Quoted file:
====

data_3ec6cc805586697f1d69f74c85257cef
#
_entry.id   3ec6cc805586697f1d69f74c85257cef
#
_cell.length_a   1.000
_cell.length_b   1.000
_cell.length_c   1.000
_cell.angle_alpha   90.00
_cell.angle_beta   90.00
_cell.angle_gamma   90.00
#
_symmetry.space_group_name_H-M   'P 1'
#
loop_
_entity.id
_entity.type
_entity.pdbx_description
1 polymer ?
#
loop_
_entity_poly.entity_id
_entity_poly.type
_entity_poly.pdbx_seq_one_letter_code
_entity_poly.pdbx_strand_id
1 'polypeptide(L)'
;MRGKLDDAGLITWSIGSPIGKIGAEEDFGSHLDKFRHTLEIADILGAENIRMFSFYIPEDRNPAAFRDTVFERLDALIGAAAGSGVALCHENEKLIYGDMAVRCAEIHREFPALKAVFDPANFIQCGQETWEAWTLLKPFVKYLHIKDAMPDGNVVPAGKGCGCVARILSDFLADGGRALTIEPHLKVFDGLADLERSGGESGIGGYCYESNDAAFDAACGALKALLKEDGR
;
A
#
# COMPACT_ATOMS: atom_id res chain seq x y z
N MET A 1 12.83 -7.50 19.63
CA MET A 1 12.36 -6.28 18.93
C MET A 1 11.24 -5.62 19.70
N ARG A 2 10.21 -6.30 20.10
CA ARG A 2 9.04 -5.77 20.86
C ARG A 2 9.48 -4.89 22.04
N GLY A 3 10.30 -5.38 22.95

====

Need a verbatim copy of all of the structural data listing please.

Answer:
data_3ec6cc805586697f1d69f74c85257cef
#
_entry.id   3ec6cc805586697f1d69f74c85257cef
#
_cell.length_a   1.000
_cell.length_b   1.000
_cell.length_c   1.000
_cell.angle_alpha   90.00
_cell.angle_beta   90.00
_cell.angle_gamma   90.00
#
_symmetry.space_group_name_H-M   'P 1'
#
loop_
_entity.id
_entity.type
_entity.pdbx_description
1 polymer ?
#
loop_
_entity_poly.entity_id
_entity_poly.type
_entity_poly.pdbx_seq_one_letter_code
_entity_poly.pdbx_strand_id
1 'polypeptide(L)'
;MRGKLDDAGLITWSIGSPIGKIGAEEDFGSHLDKFRHTLEIADILGAENIRMFSFYIPEDRNPAAFRDTVFERLDALIGAAAGSGVALCHENEKLIYGDMAVRCAEIHREFPALKAVFDPANFIQCGQETWEAWTLLKPFVKYLHIKDAMPDGNVVPAGKGCGCVARILSDFLADGGRALTIEPHLKVFDGLADLERSGGESGIGGYCYESNDAAFDAACGALKALLKEDGR
;
A
#
# COMPACT_ATOMS: atom_id res chain seq x y z
N MET A 1 12.83 -7.50 19.63
CA MET A 1 12.36 -6.28 18.93
C MET A 1 11.24 -5.62 19.70
N ARG A 2 10.21 -6.30 20.10
CA ARG A 2 9.04 -5.77 20.86
C ARG A 2 9.48 -4.89 22.04
N GLY A 3 10.30 -5.38 22.95